An associate professor at East China University of Political Science and Law has advocated for polygamy, suggesting that “teachers at Chinese colleges and universities should be given ‘special treatment’ in marriage and as well as lifelong allowances,” according to the South China Morning Post. Bao Yinan was suspended after his comments, which he’d made on a social-media platform for friends, were leaked. Maybe that should be “friends.”
We don’t know for certain whether Ziona Chana, of the village of Baktawng, in India, ever taught at a Chinese university—it seems unlikely—but he and Bao Yinan were philosophically on the same page. Chana, who just died at 75, is survived by 39 wives, 94 children, and 33 grandchildren. “Chana belonged to a sect created by his grandfather which allowed polygamy for men,” according to The Times of London. “He married his first wife, Zathiangi, when he was 17. She still runs the show as the ‘head wife’. Then he married another woman, and then another. In one year he married ten times.” Bedroom arrangements chez Chana were on a rotating basis.
Except for daughters who married and moved out, the entire family lived in the same house, said the newspaper, a system that involved bunk beds, plywood partitions for privacy, and a common kitchen—everyone ate together. Stating the obvious, the BBC noted that Chana had suffered from hypertension.
Misty mountain hop, hop, hop: two researchers in the Ecuadoran Andes have discovered a new frog species and named it Pristimantis ledzeppelin (Led Zeppelin’s Rain Frog). “The name honours Led Zeppelin and their extraordinary music,” wrote David Brito-Zapata and Carolina Reyes-Puig in the journal Neotropical Biodiversity. “The new species is characterized by having skin on dorsum and flanks finely tuberculate to tuberculate, a distinctive scapular fold, skin on venter coarsely areolate; snout rounded with a small rostral papilla; discs on the digits truncate, three times the width of the digits; groin and hidden surfaces of thighs yellowish-cream with distinctive brownish-black marks and/or orange irregular blotches; and coppery red iris.” Also: miniature, high-waisted flared jeans.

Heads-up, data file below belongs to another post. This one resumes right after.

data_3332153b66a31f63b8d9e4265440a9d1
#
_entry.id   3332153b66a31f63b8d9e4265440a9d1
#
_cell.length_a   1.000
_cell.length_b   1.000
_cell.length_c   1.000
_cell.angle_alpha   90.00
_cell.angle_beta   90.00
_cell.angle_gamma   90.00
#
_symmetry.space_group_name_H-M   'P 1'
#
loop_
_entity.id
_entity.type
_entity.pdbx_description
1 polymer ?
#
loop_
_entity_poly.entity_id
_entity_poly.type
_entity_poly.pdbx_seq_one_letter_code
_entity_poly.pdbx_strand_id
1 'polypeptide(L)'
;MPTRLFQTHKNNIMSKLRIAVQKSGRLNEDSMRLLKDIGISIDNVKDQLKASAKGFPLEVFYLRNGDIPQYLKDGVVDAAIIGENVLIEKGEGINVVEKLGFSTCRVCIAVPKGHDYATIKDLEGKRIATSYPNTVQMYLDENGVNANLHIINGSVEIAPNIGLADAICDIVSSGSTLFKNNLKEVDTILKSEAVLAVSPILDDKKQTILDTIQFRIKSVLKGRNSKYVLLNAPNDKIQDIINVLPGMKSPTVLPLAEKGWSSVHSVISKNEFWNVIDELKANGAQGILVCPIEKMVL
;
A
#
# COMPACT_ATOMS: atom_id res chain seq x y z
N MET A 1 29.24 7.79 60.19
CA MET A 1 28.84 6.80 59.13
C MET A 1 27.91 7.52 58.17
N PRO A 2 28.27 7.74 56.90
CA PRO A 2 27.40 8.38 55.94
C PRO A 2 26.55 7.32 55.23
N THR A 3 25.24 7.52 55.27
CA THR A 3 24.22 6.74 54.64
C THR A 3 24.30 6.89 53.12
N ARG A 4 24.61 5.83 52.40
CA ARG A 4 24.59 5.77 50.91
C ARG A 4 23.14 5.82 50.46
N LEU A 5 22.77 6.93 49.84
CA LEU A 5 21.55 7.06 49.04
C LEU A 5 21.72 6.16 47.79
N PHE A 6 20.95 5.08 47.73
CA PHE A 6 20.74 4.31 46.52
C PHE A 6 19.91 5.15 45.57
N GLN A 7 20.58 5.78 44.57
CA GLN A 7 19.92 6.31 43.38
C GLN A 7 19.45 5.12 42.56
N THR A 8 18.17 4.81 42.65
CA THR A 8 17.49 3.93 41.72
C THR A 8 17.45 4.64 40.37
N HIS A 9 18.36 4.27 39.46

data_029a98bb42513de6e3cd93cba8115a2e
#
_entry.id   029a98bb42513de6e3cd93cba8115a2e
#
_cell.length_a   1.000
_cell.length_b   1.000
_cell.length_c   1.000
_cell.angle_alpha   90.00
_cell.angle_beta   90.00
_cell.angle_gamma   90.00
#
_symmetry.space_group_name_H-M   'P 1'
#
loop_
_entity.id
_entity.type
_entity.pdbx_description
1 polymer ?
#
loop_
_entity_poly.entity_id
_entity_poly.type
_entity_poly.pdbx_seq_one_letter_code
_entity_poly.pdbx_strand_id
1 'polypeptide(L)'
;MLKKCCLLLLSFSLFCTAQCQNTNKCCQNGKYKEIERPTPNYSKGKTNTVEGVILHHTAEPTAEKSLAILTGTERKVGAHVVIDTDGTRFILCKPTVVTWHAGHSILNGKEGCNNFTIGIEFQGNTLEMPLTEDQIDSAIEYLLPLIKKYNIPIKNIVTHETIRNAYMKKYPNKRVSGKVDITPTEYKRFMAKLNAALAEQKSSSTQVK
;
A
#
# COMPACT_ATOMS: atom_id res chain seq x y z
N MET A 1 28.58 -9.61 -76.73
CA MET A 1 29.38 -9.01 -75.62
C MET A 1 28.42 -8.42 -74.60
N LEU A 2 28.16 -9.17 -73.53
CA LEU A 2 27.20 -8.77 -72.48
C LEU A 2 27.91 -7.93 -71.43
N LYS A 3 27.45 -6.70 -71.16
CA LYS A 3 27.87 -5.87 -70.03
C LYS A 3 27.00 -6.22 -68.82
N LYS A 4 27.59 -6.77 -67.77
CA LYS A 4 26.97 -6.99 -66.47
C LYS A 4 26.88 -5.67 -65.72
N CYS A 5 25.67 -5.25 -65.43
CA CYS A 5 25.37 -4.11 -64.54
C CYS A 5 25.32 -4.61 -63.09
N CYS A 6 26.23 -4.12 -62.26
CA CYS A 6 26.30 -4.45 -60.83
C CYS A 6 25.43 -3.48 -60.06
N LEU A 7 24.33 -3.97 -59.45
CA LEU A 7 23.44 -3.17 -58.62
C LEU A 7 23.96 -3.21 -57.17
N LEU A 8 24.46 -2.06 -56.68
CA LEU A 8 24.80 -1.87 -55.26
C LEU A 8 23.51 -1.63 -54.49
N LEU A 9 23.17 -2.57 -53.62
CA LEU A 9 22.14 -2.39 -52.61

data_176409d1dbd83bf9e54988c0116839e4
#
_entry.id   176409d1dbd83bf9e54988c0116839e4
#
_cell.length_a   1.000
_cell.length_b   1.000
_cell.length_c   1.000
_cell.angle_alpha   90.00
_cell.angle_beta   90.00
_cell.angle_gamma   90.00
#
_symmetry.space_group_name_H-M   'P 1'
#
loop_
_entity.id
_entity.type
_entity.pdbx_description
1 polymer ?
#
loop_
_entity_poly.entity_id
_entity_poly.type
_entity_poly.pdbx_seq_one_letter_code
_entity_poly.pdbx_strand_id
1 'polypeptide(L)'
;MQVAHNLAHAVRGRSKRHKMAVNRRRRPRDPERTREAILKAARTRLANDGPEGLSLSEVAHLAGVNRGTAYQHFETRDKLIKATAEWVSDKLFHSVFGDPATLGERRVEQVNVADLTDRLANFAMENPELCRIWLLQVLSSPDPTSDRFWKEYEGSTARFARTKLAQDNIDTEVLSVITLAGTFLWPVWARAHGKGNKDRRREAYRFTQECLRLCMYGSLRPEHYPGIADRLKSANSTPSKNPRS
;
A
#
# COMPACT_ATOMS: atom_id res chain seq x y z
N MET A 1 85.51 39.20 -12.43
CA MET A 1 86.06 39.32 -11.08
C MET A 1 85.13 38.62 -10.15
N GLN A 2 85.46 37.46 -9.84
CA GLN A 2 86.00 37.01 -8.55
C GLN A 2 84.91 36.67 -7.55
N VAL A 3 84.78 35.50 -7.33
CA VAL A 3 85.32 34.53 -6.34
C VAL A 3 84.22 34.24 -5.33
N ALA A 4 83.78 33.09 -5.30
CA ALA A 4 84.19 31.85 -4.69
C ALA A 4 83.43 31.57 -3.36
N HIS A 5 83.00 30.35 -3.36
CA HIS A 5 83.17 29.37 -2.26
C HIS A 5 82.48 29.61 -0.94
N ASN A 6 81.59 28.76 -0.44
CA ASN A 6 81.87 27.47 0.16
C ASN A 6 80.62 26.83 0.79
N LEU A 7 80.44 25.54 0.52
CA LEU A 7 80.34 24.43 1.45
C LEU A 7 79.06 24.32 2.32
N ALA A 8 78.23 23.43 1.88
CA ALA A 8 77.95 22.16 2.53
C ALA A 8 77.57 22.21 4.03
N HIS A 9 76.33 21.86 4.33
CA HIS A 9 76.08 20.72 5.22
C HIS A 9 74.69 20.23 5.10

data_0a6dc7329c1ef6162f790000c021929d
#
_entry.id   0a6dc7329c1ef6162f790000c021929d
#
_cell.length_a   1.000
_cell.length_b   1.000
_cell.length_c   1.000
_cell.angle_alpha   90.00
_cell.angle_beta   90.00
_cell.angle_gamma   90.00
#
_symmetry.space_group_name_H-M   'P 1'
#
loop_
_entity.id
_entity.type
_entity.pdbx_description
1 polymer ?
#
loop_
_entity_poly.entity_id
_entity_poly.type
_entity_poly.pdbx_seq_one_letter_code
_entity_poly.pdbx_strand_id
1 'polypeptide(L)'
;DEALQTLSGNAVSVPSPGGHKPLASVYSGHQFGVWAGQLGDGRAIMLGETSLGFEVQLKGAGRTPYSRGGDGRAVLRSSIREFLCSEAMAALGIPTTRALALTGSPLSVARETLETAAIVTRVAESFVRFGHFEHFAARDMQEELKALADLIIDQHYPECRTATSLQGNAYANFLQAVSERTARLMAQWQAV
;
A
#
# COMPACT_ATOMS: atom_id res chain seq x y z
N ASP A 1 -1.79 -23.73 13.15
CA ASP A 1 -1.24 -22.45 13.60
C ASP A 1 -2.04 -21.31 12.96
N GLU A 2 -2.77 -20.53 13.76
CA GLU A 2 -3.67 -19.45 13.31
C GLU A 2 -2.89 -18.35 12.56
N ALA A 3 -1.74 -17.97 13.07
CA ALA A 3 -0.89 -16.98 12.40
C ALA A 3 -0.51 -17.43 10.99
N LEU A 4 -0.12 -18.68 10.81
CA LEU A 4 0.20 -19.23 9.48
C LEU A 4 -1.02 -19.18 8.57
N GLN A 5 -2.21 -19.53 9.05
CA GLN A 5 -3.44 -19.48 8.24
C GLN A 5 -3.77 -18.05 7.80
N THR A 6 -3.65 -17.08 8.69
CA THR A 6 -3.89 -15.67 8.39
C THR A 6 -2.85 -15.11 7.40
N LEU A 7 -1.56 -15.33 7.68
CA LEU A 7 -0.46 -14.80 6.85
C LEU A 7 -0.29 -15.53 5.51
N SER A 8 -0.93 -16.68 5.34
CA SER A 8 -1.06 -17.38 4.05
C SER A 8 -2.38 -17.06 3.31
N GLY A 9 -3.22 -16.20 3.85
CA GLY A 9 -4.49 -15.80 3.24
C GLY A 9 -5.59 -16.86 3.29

It’s safe to say Australia has hit a rough patch. Since 2020, the country has endured severe floods, a drought, bushfires that killed or displaced three billion animals, and the requisite rampaging cannibalistic field mice that followed. Now, experts say, a mouse-epidemic-related infestation of snakes is imminent.
But nature, it turns out, was just clearing its throat. To residents of this southern Australian state, the universe must have suddenly seemed like a literal worldwide web: spiderwebs everywhere, some stretching for hundreds of miles and floating nearly two miles in the air. “Parks, paddocks and trees have been covered in the vast amounts of gossamer produced by millions of spiders as they scrambled to escape floods that hit the southern state of Victoria last week,” reported The Times of London. “Photos reminiscent of a horror film set showed the webs covering entire fields in rural areas, even encasing large trees…. The phenomenon is known as ballooning and occurs where wet and chilly weather conditions force spiders off the ground and to construct cloud-like webs for shelter and to escape rising waters.” It lasts only a few days—but that’s a long time for anyone to sustain their impression of Munch’s The Scream.
By 2028, a “flying ferry,” zipping along at 180 m.p.h., could be chopping the travel time for 150 passengers from Portsmouth to Cherbourg from four hours down to 40 minutes. “Brittany Ferries has revealed plans for a ‘sea glider,’” reported The Times of London. “The battery-powered craft is effectively a cross between a hydrofoil and a plane. It would launch from a conventional port then take off and fly at low altitude on a cushion of high-pressure air.” The sea gliders will save precious minutes on takeoffs and landings: their cruising altitude will be just a few yards above the English Channel.
When Nikhil Kamath, a financial-services billionaire, made quick work of the five-time world chess champion Viswanathan Anand in an online charity chess tournament, eyebrows were raised. With good reason. “Kamath, who has idolised Anand since he began learning chess as a child, admitted deploying a computer algorithm and a team of experts to help him win the 30-minute match,” according to The Times of London. Kamath was contrite: “In my head, it was just a fun game we amateurs were playing against the greatest chess champ from India to raise funds for charity,” he said. “But it still gives no excuse for what I did. It was wrong and I sincerely apologise.”
The thousand-year-old St. Sophia Cathedral, in Ukraine, contains important frescoes and murals—and some 7,000 examples of graffiti dating from the 11th to the 18th century, now compiled in a series of books based on recent research headed by Vyacheslav Kornienko, according to Radio Free Europe/Radio Liberty. Some of the wall etchings, such as a particularly thoughtful one from the 12th century—“As a mother can unwillingly hurt her child by enlightening them, so God enlightens a person by saddling them with trouble. A person whose mind has departed from the correct order of things shall be a vessel for all sins”—suggest that, as literature, the form has since gone into a decline.
Still, certain others—“Bohdan Kam…1625,” or a 1076 carving by “Petro” of a rather rudimentary duck—show that it’s really just a small step across the centuries to “Kilroy was here” and “Clapton is God.”
George Kalogerakis is a Writer at Large for AIR MAIL